Four studies reported on the development of new generic protocols/checklists to improve handover quality [5, 17, 18, 23]. In a grounded theory study [18] ten paramedics and 17 hospital-based trauma clinicians were interviewed regarding adaptation of the MIST tool (Mechanism, Injury Pattern, Signs and Treatment) and highlighted the importance of concise delivery of structured information to inform immediate treatment, and hospital pre-notification. A prospective pre-test post-test study [23] evaluated the effectiveness of an e-learning tool for improving adherence to DeMIST (Demographics, Mechanism of Injury/illness, Injury or Illness found or suspected, Signs, Treatment given), but failed to show any changes in use or adherence to the sequence of this tool for structuring pre-hospital notification and handover. An Australian study used video-reflexive ethnography [5] to demonstrate the feasibility of improving handover communication between paramedics and ED staff using a standard order of information (IMST AMBO: Identification, Mechanism, Injuries, Signs, Treatment, Allergies, Medications, Background, Other) as indicated by an increase in the amount of consistently ordered information per handover, fewer clarifications from ED staff, shorter handover duration, and increased eye contact. Another observational study using video assessment was unable to show better communication from applying a structured format (ISBAR: Identification, Situation, Background, Assessment and Request) during simulated handovers [17]. This may reflect the basic content of the information conveyed and the restrictive nature of the short simulations.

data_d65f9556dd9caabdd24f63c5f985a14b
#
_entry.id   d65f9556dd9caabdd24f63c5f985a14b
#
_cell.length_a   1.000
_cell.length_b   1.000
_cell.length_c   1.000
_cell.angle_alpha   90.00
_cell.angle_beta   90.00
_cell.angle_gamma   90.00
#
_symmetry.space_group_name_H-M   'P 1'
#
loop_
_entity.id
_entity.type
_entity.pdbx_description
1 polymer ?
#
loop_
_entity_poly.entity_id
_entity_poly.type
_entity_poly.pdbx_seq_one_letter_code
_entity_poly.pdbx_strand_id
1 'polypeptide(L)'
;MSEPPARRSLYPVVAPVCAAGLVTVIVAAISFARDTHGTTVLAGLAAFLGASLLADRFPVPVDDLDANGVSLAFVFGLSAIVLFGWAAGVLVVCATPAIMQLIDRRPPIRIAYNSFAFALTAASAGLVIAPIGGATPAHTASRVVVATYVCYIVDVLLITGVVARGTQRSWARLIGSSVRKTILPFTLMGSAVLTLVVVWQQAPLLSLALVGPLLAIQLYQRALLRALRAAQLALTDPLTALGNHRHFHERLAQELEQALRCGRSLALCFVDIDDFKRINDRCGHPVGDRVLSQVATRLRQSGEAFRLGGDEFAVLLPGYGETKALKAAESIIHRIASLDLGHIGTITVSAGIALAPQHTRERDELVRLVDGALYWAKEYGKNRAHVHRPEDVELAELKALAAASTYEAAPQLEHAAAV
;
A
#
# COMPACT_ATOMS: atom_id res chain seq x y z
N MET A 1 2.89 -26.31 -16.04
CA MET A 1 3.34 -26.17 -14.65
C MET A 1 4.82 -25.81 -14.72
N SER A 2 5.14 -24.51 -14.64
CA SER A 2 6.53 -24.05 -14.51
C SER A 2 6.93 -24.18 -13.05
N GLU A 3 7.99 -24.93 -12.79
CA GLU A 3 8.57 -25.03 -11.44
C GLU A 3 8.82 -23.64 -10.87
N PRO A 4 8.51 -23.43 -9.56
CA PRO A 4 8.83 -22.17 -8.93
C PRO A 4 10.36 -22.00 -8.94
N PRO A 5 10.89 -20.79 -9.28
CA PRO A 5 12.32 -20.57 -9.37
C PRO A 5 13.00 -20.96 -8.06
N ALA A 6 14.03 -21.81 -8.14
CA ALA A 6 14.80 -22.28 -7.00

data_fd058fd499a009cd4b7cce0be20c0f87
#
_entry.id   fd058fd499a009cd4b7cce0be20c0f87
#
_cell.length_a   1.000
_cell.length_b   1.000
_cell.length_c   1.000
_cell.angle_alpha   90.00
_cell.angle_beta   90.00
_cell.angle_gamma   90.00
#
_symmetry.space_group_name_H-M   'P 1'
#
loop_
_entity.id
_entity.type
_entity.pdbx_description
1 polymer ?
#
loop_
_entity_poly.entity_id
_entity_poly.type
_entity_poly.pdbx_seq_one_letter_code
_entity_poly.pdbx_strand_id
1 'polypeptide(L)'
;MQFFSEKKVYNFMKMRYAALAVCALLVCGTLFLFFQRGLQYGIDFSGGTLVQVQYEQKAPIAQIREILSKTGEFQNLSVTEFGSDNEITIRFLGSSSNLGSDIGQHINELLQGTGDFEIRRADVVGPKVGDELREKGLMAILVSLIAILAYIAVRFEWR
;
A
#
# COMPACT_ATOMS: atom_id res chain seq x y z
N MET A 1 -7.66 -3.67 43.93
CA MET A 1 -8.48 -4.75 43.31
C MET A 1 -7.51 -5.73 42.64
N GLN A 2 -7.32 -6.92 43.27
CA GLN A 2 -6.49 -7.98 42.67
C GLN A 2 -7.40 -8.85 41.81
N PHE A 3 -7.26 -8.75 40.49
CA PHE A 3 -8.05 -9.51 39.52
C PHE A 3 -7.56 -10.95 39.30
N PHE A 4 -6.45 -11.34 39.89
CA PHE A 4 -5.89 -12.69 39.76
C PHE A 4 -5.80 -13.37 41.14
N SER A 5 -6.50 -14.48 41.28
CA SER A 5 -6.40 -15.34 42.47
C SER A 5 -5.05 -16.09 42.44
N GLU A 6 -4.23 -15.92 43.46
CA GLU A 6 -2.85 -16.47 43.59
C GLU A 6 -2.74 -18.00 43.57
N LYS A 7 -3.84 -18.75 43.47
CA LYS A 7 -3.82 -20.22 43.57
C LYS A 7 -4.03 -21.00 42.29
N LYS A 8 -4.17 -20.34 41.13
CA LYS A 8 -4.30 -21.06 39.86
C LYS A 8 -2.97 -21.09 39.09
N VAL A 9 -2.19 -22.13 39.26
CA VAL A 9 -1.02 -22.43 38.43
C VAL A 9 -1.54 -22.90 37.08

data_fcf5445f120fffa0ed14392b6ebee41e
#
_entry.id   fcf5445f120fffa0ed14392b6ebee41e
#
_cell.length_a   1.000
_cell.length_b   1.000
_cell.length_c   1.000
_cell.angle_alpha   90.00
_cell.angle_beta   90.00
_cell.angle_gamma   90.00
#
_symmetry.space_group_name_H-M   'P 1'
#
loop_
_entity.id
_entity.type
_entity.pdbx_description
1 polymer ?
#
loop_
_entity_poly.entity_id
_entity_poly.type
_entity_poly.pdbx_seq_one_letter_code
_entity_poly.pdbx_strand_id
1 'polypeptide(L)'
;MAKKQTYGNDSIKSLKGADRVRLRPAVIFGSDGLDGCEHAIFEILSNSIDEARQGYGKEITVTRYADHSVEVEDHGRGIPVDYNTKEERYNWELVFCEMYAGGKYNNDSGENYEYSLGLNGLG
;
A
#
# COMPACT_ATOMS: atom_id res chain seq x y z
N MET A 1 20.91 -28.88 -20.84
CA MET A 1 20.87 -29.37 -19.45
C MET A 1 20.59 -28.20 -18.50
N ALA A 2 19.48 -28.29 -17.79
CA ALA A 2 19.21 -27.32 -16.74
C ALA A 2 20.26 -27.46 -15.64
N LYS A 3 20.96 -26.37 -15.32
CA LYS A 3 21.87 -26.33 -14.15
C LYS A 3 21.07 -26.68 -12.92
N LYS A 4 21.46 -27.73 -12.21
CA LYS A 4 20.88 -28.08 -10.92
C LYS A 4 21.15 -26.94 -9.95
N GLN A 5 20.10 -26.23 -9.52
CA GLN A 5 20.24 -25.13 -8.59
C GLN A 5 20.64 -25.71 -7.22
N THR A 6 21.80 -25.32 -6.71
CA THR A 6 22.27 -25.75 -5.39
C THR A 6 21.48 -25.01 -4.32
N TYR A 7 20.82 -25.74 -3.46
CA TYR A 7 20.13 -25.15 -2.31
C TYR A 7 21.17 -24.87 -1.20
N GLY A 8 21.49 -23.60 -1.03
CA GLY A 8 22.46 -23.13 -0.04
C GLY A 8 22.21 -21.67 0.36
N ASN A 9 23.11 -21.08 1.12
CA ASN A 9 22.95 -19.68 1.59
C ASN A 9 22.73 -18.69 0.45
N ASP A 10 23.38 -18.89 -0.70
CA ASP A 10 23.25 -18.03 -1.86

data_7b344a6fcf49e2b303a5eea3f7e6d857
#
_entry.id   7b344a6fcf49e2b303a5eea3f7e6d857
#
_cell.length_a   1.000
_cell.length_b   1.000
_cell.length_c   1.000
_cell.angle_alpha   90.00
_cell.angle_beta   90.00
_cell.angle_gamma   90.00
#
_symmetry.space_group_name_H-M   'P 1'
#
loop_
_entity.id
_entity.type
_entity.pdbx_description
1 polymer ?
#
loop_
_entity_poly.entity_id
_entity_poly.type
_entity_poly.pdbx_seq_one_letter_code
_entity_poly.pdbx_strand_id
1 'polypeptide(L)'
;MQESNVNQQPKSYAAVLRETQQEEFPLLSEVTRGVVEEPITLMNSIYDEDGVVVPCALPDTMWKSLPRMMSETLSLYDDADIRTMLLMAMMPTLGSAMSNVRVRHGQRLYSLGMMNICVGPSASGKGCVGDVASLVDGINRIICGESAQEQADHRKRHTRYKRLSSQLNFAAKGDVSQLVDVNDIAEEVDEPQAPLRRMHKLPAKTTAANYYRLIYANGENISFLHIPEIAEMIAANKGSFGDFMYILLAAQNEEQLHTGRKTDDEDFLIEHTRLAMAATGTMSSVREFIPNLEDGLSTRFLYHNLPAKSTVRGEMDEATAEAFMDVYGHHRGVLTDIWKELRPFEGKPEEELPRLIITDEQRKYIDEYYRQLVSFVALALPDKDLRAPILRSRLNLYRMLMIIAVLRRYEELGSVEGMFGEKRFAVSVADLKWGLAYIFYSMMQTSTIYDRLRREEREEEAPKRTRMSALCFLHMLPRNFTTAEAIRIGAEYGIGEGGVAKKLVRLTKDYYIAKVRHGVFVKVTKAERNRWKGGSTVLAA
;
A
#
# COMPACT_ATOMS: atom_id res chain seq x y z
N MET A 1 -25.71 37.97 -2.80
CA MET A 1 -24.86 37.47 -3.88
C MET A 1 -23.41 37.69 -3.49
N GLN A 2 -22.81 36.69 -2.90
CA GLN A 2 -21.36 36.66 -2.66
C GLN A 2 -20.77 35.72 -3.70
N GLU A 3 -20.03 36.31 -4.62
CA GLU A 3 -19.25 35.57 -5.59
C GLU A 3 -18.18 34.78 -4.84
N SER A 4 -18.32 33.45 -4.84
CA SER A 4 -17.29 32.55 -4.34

One study focused specifically on the role of paramedics in relation to patient medication during handover [21], which reported a statistically significant increase in the percentage of patients’ who were reconciled with their own medication in the ED (67% at pre-intervention versus 87% post-intervention) and a reduced percentage of errors in regular medications prescribed (18.9% pre-intervention versus 8.8% post-intervention).

Sixteen studies reported on paramedic actions for trauma, stroke and MI patients that were in addition to standard handover [2439]. They did not directly provide patient care, and the paramedic role was restricted to prehospital activation [25, 37] or transportation of patients to condition-specific specialist facilities such as catheterisation laboratory for MI patients [26, 28, 3033, 38], radiology for acute stroke patients [24, 27, 34, 36, 39], radiology for trauma (hip fracture) patients [35], or a pacing centre for patients with complete heart block [29]. In one study paramedics were also responsible for delivery of blood test results of trauma (hip fracture) patients to the hospital laboratory [35]. The primary aim of these studies was to improve process measures, with one study reporting improved call to door times [34], two improved door to imaging times [24, 27] and eight improved door to treatment times [26, 27, 3034, 36, 38].